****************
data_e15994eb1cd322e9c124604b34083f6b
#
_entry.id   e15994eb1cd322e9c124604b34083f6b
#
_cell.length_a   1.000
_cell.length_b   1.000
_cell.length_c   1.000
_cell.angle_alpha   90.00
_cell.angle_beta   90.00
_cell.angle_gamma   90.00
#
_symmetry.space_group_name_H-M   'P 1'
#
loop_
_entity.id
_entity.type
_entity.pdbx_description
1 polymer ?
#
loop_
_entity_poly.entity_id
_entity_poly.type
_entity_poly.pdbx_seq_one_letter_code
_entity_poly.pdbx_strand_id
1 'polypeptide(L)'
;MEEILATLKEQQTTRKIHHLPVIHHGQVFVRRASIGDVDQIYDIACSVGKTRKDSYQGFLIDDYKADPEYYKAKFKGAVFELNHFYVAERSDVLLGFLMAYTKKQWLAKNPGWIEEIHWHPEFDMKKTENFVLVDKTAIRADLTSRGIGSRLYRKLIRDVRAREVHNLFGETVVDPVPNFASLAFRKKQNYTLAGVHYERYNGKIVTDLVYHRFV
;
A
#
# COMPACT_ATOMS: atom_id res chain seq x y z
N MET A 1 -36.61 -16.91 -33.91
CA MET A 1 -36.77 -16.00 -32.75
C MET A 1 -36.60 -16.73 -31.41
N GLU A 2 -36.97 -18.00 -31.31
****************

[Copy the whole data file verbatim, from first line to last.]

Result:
data_e15994eb1cd322e9c124604b34083f6b
#
_entry.id   e15994eb1cd322e9c124604b34083f6b
#
_cell.length_a   1.000
_cell.length_b   1.000
_cell.length_c   1.000
_cell.angle_alpha   90.00
_cell.angle_beta   90.00
_cell.angle_gamma   90.00
#
_symmetry.space_group_name_H-M   'P 1'
#
loop_
_entity.id
_entity.type
_entity.pdbx_description
1 polymer ?
#
loop_
_entity_poly.entity_id
_entity_poly.type
_entity_poly.pdbx_seq_one_letter_code
_entity_poly.pdbx_strand_id
1 'polypeptide(L)'
;MEEILATLKEQQTTRKIHHLPVIHHGQVFVRRASIGDVDQIYDIACSVGKTRKDSYQGFLIDDYKADPEYYKAKFKGAVFELNHFYVAERSDVLLGFLMAYTKKQWLAKNPGWIEEIHWHPEFDMKKTENFVLVDKTAIRADLTSRGIGSRLYRKLIRDVRAREVHNLFGETVVDPVPNFASLAFRKKQNYTLAGVHYERYNGKIVTDLVYHRFV
;
A
#
# COMPACT_ATOMS: atom_id res chain seq x y z
N MET A 1 -36.61 -16.91 -33.91
CA MET A 1 -36.77 -16.00 -32.75
C MET A 1 -36.60 -16.73 -31.41
N GLU A 2 -36.97 -18.00 -31.31